Creating custom behaviors

Updated on

August 19, 2022

In this tutorial, you will learn how to create custom behaviors for VR Builder. It is intended to be read by Unity / C# developers. If you are new to coding, you can still follow the guide but many concepts might not be clear for you directly. We also included some links for further readings that might help you.

In addition to following this step-by-step guide, you can download the final behavior for reference.

Introduction

A behavior is something that just happens during the run of the VR application at a given step. This can be used for instance to guide a user in VR (i.e. visual or acoustic hints), or to prepare the scene for the next task (animating, changing, en/disabling objects, etc.). For example, if a VR user has to interact with an object, a behavior could move that object closer, highlight it, or play an audio file with instructions.

Technical foundational concepts

In VR Builder, all entities form a tree-like structure. For instance, steps are children of chapters, behaviors and transitions are children of steps, and conditions belong to transitions. Parent entities have full control over their children, notably their life cycles.

When a step starts activating, it activates its behaviors. After all behaviors are active, it activates transitions. Transitions, in turn, activate their conditions. The step checks until all conditions of any transitions complete. Then it starts deactivating, and deactivates the behaviors.

This means that if you want to do something at the beginning of a step, you have to implement its Activating stage process. If you want to do something at the end of the step after conditions are met, implement the Deactivating stage process.

Use behaviors to prepare the environment for conditions, or to clean it up afterwards. We do not support behaviors with Active stage processes. We advise against implementing them, as we have never tested that case.

Our example use case - creating a "Scale Object" behavior

As the example for this tutorial, we will create a "Scale Object" behavior.

It can be used, for instance, to spawn a new object by increasing the scale from 0 to 1. Since it does not instantly appear but increases over a short time, this will feel more natural to the user VR.

We will also make the behavior versatile by making the target scale and duration of the animation parameters. This way, the same behavior can be used to let objects disappear, become smaller, or become bigger as well.

Let's get started!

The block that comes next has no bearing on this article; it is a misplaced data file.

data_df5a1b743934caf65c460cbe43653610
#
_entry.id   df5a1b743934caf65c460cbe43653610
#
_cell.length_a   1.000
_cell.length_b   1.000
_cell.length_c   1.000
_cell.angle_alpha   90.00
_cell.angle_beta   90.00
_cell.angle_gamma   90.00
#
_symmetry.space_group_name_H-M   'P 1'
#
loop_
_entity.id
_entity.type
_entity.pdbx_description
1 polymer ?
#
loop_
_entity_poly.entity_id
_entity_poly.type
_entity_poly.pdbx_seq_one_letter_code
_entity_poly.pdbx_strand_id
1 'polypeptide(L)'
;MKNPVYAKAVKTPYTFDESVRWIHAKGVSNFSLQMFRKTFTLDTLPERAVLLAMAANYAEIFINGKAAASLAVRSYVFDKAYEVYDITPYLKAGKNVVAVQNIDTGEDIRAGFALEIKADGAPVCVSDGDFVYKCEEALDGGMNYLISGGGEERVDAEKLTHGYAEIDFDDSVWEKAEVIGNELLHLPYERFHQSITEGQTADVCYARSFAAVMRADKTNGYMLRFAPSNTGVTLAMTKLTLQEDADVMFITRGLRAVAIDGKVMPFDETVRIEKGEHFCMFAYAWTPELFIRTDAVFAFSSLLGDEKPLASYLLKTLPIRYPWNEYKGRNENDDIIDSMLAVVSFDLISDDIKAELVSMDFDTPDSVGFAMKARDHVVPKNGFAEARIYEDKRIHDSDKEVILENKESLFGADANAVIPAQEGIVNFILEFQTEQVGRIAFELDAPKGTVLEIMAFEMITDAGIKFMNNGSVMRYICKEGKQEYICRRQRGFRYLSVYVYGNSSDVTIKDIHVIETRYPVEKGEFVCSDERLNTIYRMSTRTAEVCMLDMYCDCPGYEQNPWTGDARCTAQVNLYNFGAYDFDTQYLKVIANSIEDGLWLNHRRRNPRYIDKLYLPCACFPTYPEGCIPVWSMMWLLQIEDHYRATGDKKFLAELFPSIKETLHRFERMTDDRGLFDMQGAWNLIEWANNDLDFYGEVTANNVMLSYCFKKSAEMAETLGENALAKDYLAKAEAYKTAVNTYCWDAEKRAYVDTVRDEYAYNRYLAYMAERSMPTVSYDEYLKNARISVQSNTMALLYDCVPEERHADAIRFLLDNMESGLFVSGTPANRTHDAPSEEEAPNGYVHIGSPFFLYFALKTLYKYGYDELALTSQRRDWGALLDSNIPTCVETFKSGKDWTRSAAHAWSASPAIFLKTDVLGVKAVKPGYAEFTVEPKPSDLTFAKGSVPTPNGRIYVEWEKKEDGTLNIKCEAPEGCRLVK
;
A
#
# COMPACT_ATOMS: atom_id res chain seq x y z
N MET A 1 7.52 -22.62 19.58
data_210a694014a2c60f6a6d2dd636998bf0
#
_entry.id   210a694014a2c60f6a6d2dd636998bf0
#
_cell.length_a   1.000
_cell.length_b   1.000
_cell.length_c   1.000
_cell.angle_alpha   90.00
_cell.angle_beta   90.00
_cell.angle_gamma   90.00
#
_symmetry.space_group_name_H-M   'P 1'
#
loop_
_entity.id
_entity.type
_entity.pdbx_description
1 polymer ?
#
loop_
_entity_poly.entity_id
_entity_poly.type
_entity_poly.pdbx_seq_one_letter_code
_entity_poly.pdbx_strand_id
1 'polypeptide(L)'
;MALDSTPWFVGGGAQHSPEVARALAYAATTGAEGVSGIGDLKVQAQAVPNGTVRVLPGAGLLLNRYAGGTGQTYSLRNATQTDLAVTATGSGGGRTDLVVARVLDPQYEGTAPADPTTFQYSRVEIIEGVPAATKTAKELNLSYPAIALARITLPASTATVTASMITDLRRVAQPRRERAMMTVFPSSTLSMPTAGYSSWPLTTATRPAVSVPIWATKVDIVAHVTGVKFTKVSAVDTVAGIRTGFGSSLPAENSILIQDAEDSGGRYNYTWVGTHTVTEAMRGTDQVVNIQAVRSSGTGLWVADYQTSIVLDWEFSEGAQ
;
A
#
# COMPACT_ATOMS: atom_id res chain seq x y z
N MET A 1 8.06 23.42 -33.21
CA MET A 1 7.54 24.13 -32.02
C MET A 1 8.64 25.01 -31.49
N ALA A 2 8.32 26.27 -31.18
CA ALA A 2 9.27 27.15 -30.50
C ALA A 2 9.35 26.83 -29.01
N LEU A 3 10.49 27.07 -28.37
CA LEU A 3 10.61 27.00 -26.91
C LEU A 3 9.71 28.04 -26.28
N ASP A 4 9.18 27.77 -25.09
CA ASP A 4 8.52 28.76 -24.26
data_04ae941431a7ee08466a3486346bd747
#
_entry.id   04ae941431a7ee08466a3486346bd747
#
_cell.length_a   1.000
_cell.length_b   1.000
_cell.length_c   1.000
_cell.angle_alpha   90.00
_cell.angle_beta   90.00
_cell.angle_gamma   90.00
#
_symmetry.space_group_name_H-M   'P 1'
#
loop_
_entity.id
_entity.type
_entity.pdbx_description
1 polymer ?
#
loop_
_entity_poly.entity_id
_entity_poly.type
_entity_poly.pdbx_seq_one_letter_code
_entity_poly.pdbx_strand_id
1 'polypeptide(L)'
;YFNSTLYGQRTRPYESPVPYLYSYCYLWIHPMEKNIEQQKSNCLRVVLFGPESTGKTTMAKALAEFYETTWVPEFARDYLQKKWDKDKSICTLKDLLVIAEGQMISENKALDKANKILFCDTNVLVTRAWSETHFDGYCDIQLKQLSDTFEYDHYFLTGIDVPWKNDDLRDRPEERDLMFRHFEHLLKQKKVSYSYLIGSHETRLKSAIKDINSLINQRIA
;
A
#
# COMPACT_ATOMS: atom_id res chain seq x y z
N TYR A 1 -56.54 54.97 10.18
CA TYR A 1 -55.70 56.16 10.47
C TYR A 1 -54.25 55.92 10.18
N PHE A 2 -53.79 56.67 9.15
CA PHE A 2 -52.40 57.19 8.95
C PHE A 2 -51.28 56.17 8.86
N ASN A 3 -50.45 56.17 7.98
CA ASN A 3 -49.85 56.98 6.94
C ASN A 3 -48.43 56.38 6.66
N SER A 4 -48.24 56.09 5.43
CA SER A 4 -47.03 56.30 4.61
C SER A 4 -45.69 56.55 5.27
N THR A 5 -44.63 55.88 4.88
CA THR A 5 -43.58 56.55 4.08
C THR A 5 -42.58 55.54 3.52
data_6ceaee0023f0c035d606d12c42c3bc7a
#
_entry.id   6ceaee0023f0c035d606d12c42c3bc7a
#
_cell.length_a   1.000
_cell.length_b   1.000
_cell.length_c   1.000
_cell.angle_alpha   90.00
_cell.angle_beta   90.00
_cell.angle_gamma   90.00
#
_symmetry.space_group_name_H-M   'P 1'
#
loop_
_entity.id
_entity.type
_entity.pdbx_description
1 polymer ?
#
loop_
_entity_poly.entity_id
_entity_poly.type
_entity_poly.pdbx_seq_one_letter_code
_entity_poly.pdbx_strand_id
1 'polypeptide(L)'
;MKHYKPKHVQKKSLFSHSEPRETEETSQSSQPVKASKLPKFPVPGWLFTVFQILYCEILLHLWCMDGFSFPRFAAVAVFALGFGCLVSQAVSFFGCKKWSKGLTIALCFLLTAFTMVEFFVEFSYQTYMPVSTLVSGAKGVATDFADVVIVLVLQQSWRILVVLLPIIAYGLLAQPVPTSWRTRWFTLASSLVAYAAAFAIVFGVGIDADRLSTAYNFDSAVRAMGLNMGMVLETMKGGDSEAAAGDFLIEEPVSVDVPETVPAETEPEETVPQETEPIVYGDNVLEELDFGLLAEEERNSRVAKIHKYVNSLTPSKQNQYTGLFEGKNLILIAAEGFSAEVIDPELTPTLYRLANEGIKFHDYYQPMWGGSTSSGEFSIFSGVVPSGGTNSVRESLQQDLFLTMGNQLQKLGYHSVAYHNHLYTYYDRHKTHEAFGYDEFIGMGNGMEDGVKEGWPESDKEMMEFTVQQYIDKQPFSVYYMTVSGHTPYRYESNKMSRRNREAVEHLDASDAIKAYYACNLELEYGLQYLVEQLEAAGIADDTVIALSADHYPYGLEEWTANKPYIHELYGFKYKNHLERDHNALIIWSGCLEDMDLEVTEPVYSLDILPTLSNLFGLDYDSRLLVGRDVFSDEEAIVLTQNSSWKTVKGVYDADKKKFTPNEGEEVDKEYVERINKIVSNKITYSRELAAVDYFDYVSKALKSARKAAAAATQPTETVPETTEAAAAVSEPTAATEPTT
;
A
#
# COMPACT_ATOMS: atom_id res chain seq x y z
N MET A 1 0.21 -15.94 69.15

Behavior Data

We need to define the behavior's data. It would contain a target scale, an animation's duration, and a reference to a target object. Assuming that we want to scale an object at the beginning of a step, we need to implement the stage process for the Activating stage, which would change the scale of the object every frame. When it has to fast-forward, then it must set the scale to the target value immediately.

Data

We need a C# class file which will contain the data class.

The Unity Editor only recognizes files inside the project's Assets folder. Create it there. Name it ScalingBehaviorData or any other way you prefer, and make sure to change the file's extension to .cs.

Open this file in your favorite IDE or text editor. Make sure that the file is empty. Insert the following:

----------------------------------------
using UnityEngine;
using System.Runtime.Serialization;
using VRBuilder.Core;
using VRBuilder.Core.Attributes;
using VRBuilder.Core.Behaviors;
using VRBuilder.Core.SceneObjects;
----------------------------------------

This way we declare which namespaces we use in this file. Leave this list untouched throughout this subsection.

Now, we have to declare it, as well as the properties that we will need. A data class of any behavior has to implement the IBehaviorData interface.

----------------------------------------
// When you implement a data class for a behavior, you have to implement the IBehaviorData interface.
public class ScalingBehaviorData : IBehaviorData
{
    // The object to scale.
    public SceneObjectReference Target { get; set; }

    // Target scale.
    public Vector3 TargetScale { get; set; }

    // Duration of the animation in seconds.
    public float Duration { get; set; }

    // Interface members:

    // Any IData has to implement the Metadata property.
    // We use it internally in the Step Inspector.
    public Metadata Metadata { get; set; }

    // Any behavior has a name that can be set in the Step Inspector.
    public string Name { get; set; }
}
----------------------------------------

Serialization

Any data object has to be serializable. This is needed so that VR Builder can persist the information and the compiled application can run the process by deserializing our data. VR Builder uses the same mechanism to display on and store changes made in the Workflow Editor and Step Inspector.

This is why the Target property is a SceneObjectReference and not an ISceneObject: We cannot serialize scene objects, but we can serialize references to them. To learn more about this, please check out this article about properties.

To mark classes and properties as serializable, we use [DataContract] and [DataMember] attributes from the System.Runtime.Serialization namespace.

----------------------------------------
// Declare the class to be serializable (so we could save and load it).
// The parameter is mandatory.
[DataContract(IsReference = true)]
public class ScalingBehaviorData : IBehaviorData
{
    [DataMember]
    public SceneObjectReference Target { get; set; }

    [DataMember]
    [DisplayName("Target Scale")]